If you're wanting to start from the beginning, cause it's a very good place to start, then head to the Expedition page. It even has a map now of places featured in the posts!
... so if you have gotten your good self comfortable and a cuppa tea, or even better a
Saturday 18th July 2009: part two
We were taken back into the city for lunch, where we were treated to a dance while we ate. We were also given a red bit of wool that was tied round our wrist, for good luck. I still have that bit of wool actually, its tied to one of the inside zips of my bags
By the by, they served some glorious fried golden dumpling thingys that we were to dip in condensed milk. If anyone happens to know what they are called I would be eternally grateful although my waistline may eternally suffer... but that is a risk I am willing to take.
Now, I should warn you about a particular game that we played for the vast majority of the trip. I will admit it is rather childish... and kind of sets the tone of the group really... the game was to say "badger" when you fart. I have since been told it is badger cause its supposed to smell like a badger climbed up there and died... lovely eh? I am dragging this conversation into the blog purely because it was during lunch that we tried to find out what the Chinese word for badger was. Serena, our guide, had never heard of a badger before in her life, which prompted some interesting descriptions:
... it's like a black marmot, but a bit bigger... o'h and with white go faster stripes
... or think of a rat-panda.
Somehow Serena didn't manage to understand what on earth we were talking about. Go figure!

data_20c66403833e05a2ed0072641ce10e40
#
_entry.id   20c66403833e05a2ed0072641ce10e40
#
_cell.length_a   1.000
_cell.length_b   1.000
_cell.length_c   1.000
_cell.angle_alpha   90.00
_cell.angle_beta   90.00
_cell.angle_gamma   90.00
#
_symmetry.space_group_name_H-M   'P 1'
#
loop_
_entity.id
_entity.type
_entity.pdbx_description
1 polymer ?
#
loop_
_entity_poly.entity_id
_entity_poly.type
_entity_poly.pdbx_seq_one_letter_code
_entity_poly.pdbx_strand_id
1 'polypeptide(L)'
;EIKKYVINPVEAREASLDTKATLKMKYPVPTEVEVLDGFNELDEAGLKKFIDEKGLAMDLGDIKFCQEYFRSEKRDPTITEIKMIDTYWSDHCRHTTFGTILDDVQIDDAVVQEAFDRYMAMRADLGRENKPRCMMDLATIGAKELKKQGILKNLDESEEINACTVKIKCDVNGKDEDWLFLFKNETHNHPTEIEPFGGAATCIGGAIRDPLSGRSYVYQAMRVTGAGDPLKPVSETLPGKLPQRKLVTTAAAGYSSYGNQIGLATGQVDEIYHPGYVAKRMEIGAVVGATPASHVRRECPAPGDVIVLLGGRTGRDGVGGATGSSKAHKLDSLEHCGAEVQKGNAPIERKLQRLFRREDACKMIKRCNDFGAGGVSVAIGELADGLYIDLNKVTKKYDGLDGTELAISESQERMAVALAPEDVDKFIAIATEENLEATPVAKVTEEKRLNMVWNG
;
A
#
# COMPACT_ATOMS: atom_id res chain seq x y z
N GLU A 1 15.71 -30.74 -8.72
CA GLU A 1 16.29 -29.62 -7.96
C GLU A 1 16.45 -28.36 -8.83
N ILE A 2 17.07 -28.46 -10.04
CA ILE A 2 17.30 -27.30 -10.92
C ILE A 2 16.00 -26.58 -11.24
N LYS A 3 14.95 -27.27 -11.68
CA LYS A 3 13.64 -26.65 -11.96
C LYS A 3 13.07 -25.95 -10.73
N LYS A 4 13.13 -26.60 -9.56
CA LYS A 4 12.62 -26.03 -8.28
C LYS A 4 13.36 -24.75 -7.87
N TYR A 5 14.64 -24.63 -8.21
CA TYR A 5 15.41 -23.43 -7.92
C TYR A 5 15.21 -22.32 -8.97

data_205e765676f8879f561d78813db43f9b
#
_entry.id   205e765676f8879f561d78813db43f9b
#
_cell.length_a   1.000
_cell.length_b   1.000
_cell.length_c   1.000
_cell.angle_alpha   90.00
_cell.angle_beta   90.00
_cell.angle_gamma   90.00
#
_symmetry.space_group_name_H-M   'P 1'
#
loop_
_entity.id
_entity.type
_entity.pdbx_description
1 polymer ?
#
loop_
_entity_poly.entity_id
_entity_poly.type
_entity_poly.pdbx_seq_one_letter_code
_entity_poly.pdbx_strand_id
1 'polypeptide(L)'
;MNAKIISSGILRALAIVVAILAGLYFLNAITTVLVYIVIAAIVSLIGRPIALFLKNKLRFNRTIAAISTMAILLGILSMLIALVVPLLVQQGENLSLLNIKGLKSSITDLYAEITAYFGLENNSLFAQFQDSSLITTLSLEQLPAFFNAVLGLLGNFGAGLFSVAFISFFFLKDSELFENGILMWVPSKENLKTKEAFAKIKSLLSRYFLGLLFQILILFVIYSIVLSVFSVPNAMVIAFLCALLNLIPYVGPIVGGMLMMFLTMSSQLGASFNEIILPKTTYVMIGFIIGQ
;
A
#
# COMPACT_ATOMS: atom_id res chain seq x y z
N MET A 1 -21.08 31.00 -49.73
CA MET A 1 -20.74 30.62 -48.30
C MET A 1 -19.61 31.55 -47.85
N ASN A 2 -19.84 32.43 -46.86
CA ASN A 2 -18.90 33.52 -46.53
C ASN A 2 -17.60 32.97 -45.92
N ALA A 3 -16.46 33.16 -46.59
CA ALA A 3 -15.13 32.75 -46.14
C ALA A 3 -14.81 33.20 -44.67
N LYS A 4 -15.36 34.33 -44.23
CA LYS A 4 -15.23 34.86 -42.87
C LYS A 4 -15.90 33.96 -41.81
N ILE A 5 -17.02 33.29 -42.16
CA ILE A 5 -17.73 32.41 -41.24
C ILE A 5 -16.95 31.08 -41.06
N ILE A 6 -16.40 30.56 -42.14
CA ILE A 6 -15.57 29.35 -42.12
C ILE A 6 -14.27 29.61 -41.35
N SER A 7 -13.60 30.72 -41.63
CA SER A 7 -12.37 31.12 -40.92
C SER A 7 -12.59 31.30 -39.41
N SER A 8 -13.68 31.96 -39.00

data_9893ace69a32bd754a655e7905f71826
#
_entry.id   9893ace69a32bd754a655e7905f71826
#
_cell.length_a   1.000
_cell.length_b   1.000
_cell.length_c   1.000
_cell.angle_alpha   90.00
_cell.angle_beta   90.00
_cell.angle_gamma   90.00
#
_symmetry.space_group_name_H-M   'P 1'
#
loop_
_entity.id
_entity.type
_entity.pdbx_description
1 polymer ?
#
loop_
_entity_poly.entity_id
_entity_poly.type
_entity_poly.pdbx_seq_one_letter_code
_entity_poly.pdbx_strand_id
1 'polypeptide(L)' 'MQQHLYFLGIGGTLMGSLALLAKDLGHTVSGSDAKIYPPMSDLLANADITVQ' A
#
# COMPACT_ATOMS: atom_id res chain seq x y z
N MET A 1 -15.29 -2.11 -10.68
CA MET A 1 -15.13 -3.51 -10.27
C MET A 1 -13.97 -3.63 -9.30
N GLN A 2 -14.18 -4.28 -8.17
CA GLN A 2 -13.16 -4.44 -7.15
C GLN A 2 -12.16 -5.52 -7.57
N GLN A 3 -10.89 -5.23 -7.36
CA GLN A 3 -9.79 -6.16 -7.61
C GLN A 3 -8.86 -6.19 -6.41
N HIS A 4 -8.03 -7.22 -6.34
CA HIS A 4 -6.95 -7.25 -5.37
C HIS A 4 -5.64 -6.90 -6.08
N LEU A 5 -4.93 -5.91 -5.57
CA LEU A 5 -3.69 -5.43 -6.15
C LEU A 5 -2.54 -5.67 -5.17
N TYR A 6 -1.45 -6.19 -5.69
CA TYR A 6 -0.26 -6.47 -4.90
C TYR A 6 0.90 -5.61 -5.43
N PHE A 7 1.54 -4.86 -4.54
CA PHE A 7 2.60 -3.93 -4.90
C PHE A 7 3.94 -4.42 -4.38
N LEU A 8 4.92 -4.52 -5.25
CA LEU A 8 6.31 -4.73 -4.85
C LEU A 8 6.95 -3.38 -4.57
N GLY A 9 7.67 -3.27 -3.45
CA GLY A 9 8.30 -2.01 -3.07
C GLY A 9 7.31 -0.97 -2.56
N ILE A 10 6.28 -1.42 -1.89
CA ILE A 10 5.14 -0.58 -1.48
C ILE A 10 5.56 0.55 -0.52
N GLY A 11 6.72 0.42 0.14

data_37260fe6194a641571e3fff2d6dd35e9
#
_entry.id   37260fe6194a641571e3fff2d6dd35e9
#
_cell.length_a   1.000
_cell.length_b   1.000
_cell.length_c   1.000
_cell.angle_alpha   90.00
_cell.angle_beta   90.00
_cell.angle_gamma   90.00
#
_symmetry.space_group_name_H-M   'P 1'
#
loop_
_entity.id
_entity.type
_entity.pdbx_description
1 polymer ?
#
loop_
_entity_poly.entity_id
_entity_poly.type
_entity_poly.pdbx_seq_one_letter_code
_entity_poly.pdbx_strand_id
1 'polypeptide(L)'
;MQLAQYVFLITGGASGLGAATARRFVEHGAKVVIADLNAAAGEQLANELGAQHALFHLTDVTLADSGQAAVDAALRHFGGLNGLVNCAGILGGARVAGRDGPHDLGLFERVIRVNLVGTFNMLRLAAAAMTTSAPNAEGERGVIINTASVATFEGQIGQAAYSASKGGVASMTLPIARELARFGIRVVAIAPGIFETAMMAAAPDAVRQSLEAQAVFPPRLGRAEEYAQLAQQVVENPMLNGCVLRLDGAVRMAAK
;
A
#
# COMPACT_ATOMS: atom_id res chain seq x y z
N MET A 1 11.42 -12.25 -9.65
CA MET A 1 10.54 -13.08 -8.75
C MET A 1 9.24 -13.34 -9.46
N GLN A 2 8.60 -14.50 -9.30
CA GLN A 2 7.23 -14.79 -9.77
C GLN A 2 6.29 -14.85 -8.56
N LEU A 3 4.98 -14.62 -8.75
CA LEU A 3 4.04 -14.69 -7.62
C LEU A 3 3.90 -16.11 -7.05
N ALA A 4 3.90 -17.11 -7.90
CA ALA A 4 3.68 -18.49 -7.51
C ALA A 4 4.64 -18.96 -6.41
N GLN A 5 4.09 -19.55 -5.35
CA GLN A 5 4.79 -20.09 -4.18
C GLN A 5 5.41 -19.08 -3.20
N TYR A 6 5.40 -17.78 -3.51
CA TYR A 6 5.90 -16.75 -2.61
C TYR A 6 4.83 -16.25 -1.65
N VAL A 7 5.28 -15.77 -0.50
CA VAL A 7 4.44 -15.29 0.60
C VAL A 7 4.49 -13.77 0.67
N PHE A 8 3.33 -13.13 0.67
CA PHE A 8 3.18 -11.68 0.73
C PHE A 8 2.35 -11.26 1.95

It was off to the Hutongs next. They're the ancient residential areas of Beijing, which are still in use today. The best way to get round the Hutongs is on a riskshaw, and man can those guys get round/over/through obstacles, be it roadworks, piles of rubble, anything... they would care not a jot.
*rumble rumble rumble*
Ooo look at that!
how cool is thi... wait, is that a hole in the road?...
*holds on for dear life*
*prays to God, Allah, Buddha... anyone that will listen*
During our tour of the Hutongs we paused by the gateway to one house so that one of the guides could describe some of its features.
It wasn't until after the rest of the rickshaw ride that we actually got to explore behind one of these gateways. We were taken into a families home so that we could see how a traditional Chinese house is laid out.
The traditional style of house is courtyards with surrounding rooms/buildings.
I will admit that I wasn't entirely comfortable with this part of the Hutongs tour, even though the family were very welcoming, it still felt like the whole... look at the poor Chinese people type of tourism.
But at least it wasn't for long, we had a tower to climb!
|The Bell Tower|
|The Drum Tower- but we didn't go in it|
|You can see them struggling with the steps way at the back?|
|And that's all there just to hold it up!|
... so bell makers remember, if nothing is working right for you today, then you're probably just missing the secret ingredient... dead daughter.
We were then given the choice of getting the coach back to the hotel, or making our own way there. Needless to say, most of us opted to make our own way. While walking back to the hotel we found a gorgeous little area of Beijing. It was what we all had in mind when they said that we would be going to the Silk Road Market the day before.
It was only unfortunate that this touristy style of china was also accompanied by tourists prices! £3 (yes pounds!) for a can of Sprite... and you thought that the vending machine at work was bad
Things I learned today:
- Hailing a taxi is difficult in China, they just think that you are waving, wave back at you and keep on driving
- They are rather curious about white people, and will stare... even in the public toilets... which have no doors
- You can get viennetta ON A STICK! why don't we have this in the UK?! lets get with the program people...
- A stair master would be a pointless present for an evil spirit
- If in doubt, chuck your daughter into a vat of molten metal
- Beths shoes can fit entirely inside Eds...